Antibody binding to membrane of cultured melanoma cells by sera of melanoma patients

S. Canevari, G. Fossati, P. Vezzoni, S. Biguzzi, J. Garcia-Puche, G. Della Porta

Research output: Contribution to journalArticlepeer-review

Abstract

109 Sera from 75 patients with malignant melanoma and 69 sera from as many healthy donors were assayed by isotopic antiglobulin technique (IAT) on 2 melanoma cell lines. The same picture of reactivity was observed with patients' and healthy donors' sera, and in both groups 35% of the cases were high responders on 1 line and 21% on the other one. The specificity of the reactions was analyzed by absorption experiments using 12 melanoma sera selected for their high binding activity. Pools of human erythrocytes or leukocytes did not remove, except in 1 case respectively, the activity of the sera, suggesting that it was not directed against alloantigens. Quantitative absorption experiments were done with the 2 melanoma lines and with 1 colon carcinoma line. The results, evaluated on the basis of absorption capacity per cell, indicate that the 2 melanoma lines had a similar amount of shared antigens, whereas the colon line was also effective in absorbing out the serum activity, but less frequently and less efficiently. Further experiments performed to analyze the influence of culturing the target cells in presence of fetal bovine serum (FBS), showed that the activity of sera was removed, at various degrees for different sera, by absorption with free FBS, with FBS coupled to Sepharose 4B, and with normal leukocytes cultured overnight with 10% FBS. The same positive melanoma sera became negative when assayed on the same melanoma line cultured in γ-globulin-depleted human AB serum. In conclusion, in our experimental conditions, the activity of melanoma sera seems mostly directed against components of FBS absorbed on cell membrane during culturing.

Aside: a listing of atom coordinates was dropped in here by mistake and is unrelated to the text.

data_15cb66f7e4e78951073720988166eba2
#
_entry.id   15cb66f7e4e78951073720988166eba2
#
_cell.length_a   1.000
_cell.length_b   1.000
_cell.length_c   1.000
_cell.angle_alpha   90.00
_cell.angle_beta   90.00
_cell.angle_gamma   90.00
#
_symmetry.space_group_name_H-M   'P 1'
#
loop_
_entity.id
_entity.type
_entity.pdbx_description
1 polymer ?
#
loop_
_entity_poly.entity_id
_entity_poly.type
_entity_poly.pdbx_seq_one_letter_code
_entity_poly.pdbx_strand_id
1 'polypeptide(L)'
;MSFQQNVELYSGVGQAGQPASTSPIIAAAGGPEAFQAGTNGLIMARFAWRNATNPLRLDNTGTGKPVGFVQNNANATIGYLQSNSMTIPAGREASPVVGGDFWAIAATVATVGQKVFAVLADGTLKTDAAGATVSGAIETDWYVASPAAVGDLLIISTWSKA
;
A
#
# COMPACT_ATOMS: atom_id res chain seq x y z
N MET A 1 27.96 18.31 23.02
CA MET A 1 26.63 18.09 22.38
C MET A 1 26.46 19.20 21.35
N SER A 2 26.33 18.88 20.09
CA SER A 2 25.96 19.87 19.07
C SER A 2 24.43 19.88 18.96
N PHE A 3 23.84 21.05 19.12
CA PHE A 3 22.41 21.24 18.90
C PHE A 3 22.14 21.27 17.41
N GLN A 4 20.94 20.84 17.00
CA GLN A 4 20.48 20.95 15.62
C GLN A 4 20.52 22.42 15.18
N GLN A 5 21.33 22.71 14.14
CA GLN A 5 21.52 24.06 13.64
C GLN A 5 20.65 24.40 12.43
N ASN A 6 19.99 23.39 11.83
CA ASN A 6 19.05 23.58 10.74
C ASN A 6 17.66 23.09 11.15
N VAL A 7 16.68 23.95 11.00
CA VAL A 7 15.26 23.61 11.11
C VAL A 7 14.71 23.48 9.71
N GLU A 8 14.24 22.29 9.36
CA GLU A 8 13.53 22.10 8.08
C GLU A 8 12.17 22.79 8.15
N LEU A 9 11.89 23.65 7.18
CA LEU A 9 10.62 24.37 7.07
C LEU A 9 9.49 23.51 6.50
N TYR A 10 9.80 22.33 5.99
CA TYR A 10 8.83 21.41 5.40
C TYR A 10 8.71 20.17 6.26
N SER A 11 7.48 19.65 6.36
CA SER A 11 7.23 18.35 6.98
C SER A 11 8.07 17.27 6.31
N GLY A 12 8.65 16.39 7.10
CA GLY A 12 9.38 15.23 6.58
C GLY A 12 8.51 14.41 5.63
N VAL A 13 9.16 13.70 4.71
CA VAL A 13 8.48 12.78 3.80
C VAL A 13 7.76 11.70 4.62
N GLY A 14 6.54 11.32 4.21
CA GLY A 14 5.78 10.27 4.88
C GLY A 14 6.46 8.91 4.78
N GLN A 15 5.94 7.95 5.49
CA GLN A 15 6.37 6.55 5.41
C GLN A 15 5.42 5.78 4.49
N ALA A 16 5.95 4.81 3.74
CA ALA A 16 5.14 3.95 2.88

Original languageEnglish
Pages (from-to)51-64
Number of pages14
JournalTumori
Volume65
Issue number1
Publication statusPublished - 1979

ASJC Scopus subject areas

  • Cancer Research

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